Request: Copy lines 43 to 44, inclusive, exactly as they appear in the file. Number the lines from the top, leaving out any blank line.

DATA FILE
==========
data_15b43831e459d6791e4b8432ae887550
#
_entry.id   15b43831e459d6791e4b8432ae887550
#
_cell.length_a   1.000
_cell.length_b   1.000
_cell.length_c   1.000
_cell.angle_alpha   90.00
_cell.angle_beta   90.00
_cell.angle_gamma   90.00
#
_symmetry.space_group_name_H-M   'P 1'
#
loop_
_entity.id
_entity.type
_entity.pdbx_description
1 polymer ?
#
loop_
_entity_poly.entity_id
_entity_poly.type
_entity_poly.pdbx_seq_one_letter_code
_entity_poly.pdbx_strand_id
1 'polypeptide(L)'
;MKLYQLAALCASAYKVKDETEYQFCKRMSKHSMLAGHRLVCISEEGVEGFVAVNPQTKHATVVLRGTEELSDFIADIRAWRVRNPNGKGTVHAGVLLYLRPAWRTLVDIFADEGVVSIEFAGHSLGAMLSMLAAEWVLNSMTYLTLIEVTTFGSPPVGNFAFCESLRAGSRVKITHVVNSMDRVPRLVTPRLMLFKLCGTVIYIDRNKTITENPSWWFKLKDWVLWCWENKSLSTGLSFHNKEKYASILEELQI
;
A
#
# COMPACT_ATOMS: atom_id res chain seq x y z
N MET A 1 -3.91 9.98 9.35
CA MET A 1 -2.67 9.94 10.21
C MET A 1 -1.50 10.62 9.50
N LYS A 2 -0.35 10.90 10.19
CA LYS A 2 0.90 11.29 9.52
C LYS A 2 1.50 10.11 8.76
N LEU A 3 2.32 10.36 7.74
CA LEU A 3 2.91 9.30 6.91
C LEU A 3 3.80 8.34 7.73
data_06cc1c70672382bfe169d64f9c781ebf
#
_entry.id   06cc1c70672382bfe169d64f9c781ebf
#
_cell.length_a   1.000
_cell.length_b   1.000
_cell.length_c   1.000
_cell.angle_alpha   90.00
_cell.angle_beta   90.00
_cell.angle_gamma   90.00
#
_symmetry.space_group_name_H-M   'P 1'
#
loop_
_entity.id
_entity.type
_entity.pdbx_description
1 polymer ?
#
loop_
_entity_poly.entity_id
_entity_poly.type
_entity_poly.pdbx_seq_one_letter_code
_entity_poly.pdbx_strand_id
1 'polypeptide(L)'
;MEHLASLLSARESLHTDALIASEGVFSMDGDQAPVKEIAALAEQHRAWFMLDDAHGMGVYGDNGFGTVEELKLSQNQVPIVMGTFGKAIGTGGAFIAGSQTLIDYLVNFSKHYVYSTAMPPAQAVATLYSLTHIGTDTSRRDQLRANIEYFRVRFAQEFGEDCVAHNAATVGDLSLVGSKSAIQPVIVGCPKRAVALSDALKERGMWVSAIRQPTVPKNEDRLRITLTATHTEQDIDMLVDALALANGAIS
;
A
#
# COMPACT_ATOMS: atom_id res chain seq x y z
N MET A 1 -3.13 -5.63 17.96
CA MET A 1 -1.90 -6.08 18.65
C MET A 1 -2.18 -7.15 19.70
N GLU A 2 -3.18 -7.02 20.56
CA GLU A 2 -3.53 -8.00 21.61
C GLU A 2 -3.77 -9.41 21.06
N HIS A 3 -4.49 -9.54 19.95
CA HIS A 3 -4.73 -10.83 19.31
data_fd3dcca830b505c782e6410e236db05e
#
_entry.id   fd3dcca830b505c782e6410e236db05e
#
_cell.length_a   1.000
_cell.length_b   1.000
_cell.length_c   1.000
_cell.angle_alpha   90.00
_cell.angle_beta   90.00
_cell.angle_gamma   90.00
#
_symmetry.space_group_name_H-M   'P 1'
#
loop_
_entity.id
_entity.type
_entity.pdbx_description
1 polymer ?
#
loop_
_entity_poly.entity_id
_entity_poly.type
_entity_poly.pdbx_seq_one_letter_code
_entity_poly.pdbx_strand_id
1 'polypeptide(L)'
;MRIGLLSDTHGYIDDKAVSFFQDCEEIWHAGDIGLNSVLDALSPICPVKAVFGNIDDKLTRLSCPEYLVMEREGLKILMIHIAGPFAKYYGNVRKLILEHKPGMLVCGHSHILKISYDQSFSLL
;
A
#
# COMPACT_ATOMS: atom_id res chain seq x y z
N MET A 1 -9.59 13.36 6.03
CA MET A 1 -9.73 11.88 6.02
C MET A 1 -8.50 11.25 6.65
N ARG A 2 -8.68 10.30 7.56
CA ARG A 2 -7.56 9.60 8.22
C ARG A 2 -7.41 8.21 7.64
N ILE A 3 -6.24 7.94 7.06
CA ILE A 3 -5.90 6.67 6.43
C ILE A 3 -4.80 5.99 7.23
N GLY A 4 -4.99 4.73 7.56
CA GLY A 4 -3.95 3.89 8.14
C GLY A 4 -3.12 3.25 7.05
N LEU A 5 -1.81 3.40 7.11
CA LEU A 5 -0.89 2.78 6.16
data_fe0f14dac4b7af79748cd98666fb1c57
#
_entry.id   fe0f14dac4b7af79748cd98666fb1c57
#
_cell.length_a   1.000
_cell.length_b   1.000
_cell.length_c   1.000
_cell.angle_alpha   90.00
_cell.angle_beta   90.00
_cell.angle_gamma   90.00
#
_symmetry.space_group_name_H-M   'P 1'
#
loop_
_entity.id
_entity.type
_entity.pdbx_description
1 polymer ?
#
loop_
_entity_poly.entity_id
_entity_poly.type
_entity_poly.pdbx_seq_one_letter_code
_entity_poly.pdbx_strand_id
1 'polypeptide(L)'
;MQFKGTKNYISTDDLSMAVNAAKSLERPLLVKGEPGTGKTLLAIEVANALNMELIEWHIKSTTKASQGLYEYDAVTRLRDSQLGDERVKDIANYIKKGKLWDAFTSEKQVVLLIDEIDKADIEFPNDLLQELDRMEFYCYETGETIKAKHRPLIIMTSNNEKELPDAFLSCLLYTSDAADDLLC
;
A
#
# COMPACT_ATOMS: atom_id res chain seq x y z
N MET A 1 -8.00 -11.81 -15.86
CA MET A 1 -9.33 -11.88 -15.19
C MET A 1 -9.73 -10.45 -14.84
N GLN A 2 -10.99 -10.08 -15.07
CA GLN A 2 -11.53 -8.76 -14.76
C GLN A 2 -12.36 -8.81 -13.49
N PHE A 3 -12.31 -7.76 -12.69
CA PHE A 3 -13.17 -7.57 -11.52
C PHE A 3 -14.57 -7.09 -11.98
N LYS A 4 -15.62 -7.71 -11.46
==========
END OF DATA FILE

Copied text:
#
_cell.length_a   1.000